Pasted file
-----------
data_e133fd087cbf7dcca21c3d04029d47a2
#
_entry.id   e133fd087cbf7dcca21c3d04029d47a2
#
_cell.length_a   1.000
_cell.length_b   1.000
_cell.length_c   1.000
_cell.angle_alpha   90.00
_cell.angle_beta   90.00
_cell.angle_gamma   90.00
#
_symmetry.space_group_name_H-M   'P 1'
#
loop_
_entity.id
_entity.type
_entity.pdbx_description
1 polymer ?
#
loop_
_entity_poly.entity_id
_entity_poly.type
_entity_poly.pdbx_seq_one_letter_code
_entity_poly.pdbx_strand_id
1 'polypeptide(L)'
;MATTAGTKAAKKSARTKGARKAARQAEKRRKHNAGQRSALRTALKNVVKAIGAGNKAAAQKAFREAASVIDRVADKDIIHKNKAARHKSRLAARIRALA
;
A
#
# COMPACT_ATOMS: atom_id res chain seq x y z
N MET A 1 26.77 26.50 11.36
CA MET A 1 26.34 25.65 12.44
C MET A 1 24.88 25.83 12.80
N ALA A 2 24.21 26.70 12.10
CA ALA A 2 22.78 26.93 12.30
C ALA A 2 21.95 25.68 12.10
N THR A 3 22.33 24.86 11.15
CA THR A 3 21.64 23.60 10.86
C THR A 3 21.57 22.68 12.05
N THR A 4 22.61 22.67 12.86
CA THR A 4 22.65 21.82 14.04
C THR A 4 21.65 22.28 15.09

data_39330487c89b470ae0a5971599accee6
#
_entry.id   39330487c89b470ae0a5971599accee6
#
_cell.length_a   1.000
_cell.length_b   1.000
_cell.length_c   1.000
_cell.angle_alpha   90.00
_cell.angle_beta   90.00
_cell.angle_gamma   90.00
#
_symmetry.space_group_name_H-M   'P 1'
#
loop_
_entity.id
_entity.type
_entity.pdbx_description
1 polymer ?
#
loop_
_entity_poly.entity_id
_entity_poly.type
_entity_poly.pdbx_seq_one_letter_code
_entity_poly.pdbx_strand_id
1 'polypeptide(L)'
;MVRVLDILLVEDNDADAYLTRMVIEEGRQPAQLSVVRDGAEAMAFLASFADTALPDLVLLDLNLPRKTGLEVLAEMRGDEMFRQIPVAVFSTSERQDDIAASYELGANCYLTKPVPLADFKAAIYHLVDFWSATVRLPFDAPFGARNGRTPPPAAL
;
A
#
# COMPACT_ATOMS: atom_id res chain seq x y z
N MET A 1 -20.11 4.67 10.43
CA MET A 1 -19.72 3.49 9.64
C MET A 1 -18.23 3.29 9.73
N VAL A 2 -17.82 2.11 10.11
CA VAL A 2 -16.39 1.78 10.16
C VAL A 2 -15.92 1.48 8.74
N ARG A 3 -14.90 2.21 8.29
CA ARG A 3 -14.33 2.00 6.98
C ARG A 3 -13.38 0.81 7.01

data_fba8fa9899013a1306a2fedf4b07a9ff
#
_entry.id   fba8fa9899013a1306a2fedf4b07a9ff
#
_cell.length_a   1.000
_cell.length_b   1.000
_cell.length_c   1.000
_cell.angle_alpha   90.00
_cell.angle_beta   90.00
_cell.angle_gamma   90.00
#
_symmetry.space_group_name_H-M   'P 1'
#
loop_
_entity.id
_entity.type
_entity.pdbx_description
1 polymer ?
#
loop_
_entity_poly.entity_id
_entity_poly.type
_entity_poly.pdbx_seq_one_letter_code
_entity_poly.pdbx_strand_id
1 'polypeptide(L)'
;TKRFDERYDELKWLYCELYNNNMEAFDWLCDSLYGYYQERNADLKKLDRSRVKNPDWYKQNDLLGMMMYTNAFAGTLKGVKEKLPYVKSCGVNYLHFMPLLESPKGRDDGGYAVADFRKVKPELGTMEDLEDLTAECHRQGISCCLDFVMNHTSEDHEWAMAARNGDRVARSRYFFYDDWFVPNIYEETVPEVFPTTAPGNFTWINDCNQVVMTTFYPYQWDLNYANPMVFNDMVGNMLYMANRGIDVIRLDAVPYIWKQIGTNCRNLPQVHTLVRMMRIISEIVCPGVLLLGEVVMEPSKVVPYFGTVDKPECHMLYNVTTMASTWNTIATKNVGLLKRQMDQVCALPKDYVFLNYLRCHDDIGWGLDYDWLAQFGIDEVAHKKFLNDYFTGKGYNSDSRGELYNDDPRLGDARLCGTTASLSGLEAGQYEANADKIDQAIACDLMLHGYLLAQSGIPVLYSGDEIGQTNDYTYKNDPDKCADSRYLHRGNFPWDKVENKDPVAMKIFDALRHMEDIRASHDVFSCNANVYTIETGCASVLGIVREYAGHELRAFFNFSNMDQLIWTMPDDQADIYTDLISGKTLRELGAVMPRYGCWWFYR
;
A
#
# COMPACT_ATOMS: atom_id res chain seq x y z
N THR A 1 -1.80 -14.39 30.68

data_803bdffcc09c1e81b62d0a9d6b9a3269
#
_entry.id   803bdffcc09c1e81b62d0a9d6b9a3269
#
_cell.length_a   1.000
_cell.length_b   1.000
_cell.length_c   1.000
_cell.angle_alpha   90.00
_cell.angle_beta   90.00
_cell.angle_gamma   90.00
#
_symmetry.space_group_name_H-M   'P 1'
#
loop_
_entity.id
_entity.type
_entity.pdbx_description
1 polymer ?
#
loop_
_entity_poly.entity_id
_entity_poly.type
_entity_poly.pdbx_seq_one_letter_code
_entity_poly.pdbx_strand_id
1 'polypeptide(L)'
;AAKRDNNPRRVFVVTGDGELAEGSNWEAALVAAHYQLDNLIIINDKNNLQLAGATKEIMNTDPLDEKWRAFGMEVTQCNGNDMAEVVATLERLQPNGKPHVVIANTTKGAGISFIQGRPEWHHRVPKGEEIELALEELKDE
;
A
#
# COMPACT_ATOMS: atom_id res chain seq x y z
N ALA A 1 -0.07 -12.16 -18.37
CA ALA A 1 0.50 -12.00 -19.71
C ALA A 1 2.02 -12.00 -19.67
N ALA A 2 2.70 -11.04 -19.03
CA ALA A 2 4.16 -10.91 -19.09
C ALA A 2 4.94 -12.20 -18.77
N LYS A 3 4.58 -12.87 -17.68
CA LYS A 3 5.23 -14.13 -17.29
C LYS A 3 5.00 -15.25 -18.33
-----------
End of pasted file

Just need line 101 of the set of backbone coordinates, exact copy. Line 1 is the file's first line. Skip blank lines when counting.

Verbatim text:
loop_